The placebo effect is notoriously difficult to quantify. But findings announced today in the journal Science may shed light on the mysterious phenomenon. According to the report, researchers at the University of British Columbia have demonstrated that in patients with Parkinson's disease, the placebo effect produces the same results as pharmaceuticals.
Raul de la Fuente-Fernandez and colleagues used positron emission tomography (PET) to study the brains of 12 patients suffering from Parkinson¿s disease while they received treatment. Half of the patients received two courses of injections. During the first round, they didn¿t know whether they were receiving a placebo or an active drug. In the second, however, the patients were told which injection they were receiving. The remaining patients, who had similarly severe symptoms, were tested only in an open manner. The team measured the amount of dopamine released by the brain¿s damaged neurons¿the signature effect of drug treatment on the disease. Intriguingly, patients who received placebo injections exhibited significant dopamine releases. The authors conclude that dopamine release "is linked to expectation of a reward¿ in this case, the anticipation of therapeutic benefit."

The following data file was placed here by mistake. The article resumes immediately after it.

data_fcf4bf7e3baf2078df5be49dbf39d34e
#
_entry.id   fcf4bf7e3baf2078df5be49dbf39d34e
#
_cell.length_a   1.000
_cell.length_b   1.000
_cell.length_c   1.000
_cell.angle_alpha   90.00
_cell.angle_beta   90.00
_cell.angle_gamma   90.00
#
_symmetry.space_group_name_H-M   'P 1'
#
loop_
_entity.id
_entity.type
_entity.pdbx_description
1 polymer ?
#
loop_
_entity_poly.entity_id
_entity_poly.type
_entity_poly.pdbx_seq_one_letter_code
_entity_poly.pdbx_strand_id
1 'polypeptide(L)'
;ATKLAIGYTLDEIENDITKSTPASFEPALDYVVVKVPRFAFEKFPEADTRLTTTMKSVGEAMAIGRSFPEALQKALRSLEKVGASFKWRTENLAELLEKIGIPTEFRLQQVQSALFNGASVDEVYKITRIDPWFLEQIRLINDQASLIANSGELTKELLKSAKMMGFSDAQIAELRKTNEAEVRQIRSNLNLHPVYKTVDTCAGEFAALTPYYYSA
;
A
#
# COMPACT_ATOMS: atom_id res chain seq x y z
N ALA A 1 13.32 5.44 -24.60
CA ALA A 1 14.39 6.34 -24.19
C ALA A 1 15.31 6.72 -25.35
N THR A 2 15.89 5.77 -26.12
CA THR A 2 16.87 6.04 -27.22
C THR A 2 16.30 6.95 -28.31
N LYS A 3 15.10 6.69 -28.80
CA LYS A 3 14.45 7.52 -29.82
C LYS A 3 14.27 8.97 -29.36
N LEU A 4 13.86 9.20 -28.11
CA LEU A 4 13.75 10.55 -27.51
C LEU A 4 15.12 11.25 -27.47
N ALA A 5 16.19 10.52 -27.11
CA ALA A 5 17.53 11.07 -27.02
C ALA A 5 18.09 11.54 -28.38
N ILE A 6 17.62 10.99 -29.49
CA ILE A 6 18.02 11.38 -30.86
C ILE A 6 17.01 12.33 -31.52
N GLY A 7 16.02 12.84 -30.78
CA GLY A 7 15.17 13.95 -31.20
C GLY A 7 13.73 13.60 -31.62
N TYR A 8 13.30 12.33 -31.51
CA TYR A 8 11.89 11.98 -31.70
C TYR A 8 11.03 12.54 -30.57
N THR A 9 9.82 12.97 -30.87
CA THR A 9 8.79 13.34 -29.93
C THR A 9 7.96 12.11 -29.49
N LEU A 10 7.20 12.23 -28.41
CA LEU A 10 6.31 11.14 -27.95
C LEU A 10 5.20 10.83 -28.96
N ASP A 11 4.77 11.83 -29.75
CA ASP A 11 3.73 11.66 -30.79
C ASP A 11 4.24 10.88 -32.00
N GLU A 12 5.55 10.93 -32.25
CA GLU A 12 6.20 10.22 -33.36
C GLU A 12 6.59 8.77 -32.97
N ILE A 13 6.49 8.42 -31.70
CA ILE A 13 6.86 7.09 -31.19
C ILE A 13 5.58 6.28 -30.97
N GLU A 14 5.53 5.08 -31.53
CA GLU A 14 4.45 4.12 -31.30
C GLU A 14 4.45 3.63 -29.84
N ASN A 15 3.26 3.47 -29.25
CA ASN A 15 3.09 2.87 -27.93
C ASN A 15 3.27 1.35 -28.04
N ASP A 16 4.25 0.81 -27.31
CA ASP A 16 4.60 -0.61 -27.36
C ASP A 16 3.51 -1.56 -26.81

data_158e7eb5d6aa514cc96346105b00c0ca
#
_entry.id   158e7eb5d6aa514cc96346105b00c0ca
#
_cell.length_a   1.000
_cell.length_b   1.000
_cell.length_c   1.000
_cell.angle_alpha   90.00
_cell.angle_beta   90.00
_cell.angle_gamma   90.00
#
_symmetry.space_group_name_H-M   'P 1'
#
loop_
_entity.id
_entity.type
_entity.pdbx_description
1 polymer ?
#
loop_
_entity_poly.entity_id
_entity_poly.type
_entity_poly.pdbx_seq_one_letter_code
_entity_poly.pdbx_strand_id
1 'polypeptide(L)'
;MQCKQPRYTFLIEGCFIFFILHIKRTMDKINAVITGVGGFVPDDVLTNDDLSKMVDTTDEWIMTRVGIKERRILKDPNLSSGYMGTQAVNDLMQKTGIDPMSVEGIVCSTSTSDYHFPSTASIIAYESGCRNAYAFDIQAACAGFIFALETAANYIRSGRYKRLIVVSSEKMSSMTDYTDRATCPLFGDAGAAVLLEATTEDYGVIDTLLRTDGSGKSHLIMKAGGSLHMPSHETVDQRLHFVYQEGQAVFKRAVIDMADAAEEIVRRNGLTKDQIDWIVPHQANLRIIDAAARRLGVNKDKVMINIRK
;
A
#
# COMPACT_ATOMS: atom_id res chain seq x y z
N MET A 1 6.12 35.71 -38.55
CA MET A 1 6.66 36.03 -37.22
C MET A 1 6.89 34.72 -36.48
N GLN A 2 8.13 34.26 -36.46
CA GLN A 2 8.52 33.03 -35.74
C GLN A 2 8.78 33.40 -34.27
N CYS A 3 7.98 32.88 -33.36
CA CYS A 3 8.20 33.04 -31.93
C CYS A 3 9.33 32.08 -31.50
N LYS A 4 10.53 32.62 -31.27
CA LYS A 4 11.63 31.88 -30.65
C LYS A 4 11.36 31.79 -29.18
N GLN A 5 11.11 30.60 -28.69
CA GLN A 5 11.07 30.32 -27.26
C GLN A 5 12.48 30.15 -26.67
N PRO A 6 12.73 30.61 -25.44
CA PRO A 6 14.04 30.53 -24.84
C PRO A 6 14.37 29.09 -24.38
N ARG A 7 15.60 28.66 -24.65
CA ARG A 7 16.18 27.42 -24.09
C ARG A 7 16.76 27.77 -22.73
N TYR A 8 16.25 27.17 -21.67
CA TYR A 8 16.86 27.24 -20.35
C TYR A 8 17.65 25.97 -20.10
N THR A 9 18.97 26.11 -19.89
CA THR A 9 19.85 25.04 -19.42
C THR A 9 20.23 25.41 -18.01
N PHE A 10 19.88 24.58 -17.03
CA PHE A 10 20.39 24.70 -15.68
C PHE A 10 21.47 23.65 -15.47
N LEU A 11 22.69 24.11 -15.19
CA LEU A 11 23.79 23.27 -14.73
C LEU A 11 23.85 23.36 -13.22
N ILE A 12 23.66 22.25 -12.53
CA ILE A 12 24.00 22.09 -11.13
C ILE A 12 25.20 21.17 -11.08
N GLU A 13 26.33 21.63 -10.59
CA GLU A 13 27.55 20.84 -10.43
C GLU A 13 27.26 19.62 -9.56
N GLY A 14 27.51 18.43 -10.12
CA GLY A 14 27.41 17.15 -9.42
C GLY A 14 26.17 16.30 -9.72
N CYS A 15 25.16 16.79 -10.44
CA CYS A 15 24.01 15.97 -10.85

The researchers also investigated whether the placebo effect might actually enhance the results of active drug therapy in a synergistic manner. They found, however, that the placebo response does not strengthen the effect of an active drug. In fact, they write, their results "suggest that in some patients, most of the benefit obtained from an active drug might derive from a placebo effect."